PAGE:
Second, we conducted analyses of each of those five datasets. Specifically, for each dataset, we calculated the risk of each validated event per 10,000 vaccinations and used Poisson regression to estimate the rate ratio comparing validated outcome risks between age and other subgroups of interest. Last, we obtained final estimates and confidence intervals based on the results of the five analyses using multiple imputation averaging techniques that account for the uncertainty introduced by the imputed data.

To estimate the contribution of individual diagnosis codes to the validated outcomes, we calculated the proportion of validated events that were assigned each of the codes and the proportion of presumptive events assigned each of the codes that were validated. The latter analysis was restricted to the presumptive events that were reviewed.

Results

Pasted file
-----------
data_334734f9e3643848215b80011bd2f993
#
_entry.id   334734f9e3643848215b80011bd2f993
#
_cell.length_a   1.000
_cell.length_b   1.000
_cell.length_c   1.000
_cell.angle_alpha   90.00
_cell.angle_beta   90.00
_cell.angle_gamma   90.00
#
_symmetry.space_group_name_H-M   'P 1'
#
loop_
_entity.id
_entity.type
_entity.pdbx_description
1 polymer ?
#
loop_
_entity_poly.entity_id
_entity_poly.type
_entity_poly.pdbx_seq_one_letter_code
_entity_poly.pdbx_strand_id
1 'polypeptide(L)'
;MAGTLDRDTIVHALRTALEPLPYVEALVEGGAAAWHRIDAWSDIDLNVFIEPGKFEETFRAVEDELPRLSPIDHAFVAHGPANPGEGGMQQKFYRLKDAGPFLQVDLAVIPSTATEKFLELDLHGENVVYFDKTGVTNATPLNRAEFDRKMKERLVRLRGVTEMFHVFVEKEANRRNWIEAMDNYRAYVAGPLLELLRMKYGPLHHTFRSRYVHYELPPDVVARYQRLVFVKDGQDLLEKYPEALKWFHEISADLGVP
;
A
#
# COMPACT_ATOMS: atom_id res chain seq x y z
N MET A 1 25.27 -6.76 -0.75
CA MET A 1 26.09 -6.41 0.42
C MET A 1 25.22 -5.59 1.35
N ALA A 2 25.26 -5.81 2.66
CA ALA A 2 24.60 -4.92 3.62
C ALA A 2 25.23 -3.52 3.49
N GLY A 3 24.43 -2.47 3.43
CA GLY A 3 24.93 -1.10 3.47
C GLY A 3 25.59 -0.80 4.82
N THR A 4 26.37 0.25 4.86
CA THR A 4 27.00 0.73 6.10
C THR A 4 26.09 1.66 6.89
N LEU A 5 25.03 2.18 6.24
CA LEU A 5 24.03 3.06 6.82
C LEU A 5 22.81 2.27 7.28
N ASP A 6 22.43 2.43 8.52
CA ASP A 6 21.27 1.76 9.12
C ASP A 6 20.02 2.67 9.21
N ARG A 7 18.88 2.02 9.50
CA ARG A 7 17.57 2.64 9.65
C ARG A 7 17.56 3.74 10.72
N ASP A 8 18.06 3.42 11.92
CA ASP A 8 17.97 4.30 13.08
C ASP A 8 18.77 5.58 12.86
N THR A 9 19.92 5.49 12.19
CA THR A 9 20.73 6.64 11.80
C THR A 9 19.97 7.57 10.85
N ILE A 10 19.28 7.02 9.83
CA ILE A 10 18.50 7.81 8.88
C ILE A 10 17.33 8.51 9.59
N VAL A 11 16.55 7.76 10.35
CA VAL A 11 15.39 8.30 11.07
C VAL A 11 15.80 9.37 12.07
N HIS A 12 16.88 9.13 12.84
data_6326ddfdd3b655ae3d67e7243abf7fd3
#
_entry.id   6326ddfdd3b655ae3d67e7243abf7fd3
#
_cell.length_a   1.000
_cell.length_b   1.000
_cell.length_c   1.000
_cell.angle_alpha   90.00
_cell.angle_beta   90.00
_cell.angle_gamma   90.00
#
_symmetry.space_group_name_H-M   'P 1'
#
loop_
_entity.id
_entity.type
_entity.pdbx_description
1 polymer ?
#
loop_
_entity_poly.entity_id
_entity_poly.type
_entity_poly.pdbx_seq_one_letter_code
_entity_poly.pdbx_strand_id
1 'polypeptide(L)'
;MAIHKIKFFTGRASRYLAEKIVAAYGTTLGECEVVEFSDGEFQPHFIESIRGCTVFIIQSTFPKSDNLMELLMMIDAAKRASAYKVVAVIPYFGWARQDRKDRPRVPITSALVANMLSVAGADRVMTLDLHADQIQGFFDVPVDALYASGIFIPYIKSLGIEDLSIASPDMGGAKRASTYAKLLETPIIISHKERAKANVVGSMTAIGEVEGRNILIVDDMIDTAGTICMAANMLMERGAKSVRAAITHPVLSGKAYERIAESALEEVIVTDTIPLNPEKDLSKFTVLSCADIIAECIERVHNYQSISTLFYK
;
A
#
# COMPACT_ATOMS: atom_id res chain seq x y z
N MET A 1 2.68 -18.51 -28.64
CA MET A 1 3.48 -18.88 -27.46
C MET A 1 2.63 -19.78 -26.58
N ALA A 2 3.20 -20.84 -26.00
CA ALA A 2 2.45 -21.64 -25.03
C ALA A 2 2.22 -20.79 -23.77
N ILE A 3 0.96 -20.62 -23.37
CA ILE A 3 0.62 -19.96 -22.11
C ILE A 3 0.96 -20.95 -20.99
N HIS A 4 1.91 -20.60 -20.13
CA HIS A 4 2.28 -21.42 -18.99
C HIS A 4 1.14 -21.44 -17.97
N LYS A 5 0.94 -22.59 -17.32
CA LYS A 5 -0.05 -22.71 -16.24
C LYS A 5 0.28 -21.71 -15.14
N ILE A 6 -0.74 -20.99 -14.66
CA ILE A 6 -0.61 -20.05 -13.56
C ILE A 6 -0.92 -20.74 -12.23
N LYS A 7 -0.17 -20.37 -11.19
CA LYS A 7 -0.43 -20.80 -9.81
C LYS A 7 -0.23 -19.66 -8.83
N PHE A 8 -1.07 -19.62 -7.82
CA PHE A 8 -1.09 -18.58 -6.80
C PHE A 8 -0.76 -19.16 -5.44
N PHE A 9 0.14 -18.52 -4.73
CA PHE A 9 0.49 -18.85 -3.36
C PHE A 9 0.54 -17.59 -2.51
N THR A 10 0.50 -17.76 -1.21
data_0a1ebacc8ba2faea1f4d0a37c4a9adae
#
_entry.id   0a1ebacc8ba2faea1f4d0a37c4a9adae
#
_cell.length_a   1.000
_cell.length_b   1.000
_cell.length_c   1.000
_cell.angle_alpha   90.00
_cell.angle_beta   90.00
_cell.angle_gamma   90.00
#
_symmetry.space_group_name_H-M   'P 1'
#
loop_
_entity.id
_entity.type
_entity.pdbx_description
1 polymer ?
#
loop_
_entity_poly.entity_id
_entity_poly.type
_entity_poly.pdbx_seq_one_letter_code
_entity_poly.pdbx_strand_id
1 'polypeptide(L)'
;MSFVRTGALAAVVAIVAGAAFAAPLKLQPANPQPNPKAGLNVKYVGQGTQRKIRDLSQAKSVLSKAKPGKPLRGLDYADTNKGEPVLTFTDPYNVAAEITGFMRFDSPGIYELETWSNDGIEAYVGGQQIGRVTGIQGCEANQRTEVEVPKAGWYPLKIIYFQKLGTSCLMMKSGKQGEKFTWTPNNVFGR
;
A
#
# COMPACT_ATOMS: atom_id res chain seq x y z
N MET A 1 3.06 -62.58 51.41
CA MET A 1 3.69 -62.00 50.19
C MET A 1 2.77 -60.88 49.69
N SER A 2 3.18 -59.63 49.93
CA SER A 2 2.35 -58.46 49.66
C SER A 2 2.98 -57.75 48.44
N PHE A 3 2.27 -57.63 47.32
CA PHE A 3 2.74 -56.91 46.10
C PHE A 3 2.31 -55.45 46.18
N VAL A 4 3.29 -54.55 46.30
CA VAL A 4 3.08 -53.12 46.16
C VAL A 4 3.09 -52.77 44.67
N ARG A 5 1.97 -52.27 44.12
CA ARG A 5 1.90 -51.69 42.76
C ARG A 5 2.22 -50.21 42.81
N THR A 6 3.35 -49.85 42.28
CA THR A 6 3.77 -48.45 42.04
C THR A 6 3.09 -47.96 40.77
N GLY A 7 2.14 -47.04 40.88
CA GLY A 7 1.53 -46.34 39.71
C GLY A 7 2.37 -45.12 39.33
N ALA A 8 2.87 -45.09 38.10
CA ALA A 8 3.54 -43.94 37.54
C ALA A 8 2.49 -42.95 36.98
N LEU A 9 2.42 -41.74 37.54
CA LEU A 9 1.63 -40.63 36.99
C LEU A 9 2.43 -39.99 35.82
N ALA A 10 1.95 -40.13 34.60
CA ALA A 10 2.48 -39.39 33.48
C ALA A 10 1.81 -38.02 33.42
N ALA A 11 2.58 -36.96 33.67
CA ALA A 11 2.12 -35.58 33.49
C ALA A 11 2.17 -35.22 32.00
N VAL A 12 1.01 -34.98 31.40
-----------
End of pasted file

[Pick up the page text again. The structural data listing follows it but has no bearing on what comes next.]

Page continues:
A total of 436,828 Td vaccinations administered to 430,568 persons meeting the study eligibility criteria were identified (Table 2). Following the 436,828 Td vaccinations, 1,097 presumptive medically attended events were identified, 765 of those presumptive events were selected for chart review, and reviews were completed for 713. Of the 713 presumptive events with completed reviews, 103 events met the definition of a medically attended local reaction to Td vaccine and another 26 met the definition of a validated illness possibly indicative of a hypersensitivity reaction. Using multiple imputation, we further estimated that among the 384 presumptive events not chart reviewed (and therefore with a missing validated outcome status) there were an additional 56 local reactions and 35 possible hypersensitivity reactions. This yielded a total of 159 estimated medically-attended local reactions and 61 illnesses possibly indicative of a hypersensitivity response in the final analyses.